Military traits and the makings of an entrepreneur

byline: Rick Spence

This article started with a simple goal: to tell you about a unique week-long “boot camp” being held this summer in Regina, Quebec City and St. John’s, Nfld., for military members and veterans interested in starting businesses. Funded by the Prince’s Charities Canada, “Based in Business” offers lectures from entrepreneurs and business professors, assistance with business-plan research and development, mentoring and even startup loans.

But then the “mission creep” began. I decided to tell this story by asking some bootcamp graduates about their experience. But in these strange days for the Canadian Forces — post-Afghanistan, post-traumatic stress disorder — nothing is simple. Talking to Canada’s veterans about their careers becomes much more than a business conversation. Yet in the end, business took on an unexpectedly significant role. Entrepreneurship is not just about creating your own job; it’s about regaining control over your life.

If you’re a recently discharged member of the Canadian Forces, or soon to be discharged, or if you’ve been discharged for medical reasons at any time, you can apply for the “Based in Business” program. Rooted in university campuses in Quebec City (in May), St. John’s (in July), and Regina (in August), these free programs will accept 20 participants each. They offer access to people and resources who can help you complete a winning business plan and fuel a successful business launch.

For more information on The Prince’s Operation Entrepreneur go to The deadline for the Laval program (in French) is April 6; the deadline for the English-language camps is May 19.

That’s where most stories like this end. But this one is just starting.

My first call was to Gino Savard, a 27-year Forces veteran who runs a package-delivery company in Quebec City. A master warrant officer, he served five overseas tours: three in Yugoslavia, one in Haiti, and one in Afghanistan, in 2009, where he served as sergeant-major for the 51st Field Engineers Squadron. On Sept. 6, three weeks before his six-month tour was up, Savard was riding in an armoured vehicle south of Kandahar when they ran over an improvised explosive device. The truck flipped, killing two people and injuring five.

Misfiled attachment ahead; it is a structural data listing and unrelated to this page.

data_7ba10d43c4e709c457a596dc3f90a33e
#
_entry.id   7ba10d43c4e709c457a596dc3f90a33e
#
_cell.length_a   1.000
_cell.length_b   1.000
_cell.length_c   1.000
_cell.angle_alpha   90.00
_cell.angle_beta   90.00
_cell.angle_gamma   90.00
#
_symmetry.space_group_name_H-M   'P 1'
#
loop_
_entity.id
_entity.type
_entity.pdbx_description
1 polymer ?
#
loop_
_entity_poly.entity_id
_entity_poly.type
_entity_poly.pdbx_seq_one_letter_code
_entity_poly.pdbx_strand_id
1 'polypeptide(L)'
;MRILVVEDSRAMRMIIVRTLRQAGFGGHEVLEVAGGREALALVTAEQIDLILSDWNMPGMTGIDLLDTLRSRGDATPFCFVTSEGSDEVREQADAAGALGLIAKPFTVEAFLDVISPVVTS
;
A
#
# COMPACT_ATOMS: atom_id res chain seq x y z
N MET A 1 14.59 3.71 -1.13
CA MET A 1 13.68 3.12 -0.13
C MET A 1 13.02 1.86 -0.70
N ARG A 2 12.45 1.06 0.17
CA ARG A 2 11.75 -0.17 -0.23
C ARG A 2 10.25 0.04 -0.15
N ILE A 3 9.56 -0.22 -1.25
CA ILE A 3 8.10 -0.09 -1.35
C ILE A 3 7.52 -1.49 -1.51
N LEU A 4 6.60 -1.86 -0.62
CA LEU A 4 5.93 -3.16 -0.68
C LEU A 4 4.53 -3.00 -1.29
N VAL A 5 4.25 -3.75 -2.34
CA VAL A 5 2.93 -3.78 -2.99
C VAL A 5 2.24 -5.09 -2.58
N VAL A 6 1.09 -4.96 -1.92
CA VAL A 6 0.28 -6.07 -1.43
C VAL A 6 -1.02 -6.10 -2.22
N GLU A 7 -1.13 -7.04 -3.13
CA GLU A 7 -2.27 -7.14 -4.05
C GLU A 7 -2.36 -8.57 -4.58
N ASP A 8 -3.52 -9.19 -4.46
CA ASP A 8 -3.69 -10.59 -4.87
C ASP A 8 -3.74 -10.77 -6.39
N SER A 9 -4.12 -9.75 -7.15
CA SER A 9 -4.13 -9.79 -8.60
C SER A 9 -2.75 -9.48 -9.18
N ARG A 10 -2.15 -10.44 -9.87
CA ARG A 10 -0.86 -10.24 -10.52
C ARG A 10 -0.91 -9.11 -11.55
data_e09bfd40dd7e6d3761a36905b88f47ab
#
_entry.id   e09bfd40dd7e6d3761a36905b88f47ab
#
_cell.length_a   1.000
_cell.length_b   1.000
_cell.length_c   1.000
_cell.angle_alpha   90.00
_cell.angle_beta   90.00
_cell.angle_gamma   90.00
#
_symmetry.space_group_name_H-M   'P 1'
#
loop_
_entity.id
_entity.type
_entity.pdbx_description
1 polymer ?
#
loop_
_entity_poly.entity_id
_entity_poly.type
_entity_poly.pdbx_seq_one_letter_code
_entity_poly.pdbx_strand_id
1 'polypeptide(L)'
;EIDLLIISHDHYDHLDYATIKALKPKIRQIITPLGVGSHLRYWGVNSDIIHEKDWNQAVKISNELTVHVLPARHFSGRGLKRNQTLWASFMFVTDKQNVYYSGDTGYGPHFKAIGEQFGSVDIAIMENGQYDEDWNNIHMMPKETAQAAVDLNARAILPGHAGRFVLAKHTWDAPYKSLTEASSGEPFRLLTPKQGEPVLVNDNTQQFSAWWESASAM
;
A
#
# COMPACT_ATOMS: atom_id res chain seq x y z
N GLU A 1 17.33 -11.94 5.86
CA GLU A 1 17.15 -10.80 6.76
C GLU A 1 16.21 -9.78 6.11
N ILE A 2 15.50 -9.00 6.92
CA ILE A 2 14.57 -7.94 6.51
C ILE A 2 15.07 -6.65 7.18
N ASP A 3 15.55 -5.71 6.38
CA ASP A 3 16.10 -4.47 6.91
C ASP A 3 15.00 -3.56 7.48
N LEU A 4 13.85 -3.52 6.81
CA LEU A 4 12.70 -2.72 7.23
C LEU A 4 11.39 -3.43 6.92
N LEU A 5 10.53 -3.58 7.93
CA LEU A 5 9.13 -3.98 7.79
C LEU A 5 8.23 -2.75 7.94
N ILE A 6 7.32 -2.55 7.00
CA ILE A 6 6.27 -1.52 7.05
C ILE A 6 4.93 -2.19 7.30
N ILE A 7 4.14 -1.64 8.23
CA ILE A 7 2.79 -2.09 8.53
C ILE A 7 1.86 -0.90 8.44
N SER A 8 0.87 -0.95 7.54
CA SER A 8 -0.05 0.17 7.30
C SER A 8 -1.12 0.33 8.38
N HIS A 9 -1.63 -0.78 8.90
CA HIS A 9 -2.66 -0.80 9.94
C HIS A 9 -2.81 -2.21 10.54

Savard was sent home to CFB Valcartier, north of Quebec City. As he recovered, he devoted the next six months to looking after his injured colleagues. “Everyone is OK now, physically,”  he says. “Mentally, it’s still hard to for some to manage what happened.”

Like many Forces personnel, some of his fellows suffer from post-traumatic stress disorder (PTSD). It’s a terrible condition, easy to diagnose but difficult to treat. Savard stayed with his colleagues to help them adjust. It’s a sergeant-major’s job to make sure his troops are always ready for action, he says. “My ethic and my conviction was to stay with them and help them with their mental health as much as I could.”

A year ago, Savard got the idea to start a courier business using electric vehicles. His business plan was “80% complete” when he attended Laval University’s Based in Business bootcamp last summer. “They gave us a lot of information, on marketing, leadership, social media, and all the things you need to know as an entrepreneur,” he says.

Savard’s advisors suggested being “green” wasn’t a sufficient differentiator for a parcel company. They helped him focus on service, promoting the traits he’d learned in the military: loyalty, integrity, duty and discipline. “When you have these values,” he says, “anyone can be an entrepreneur.” Colis Grammes launched in October, backing up its promises with an app that alerts sender and recipient when packages are picked up and delivered.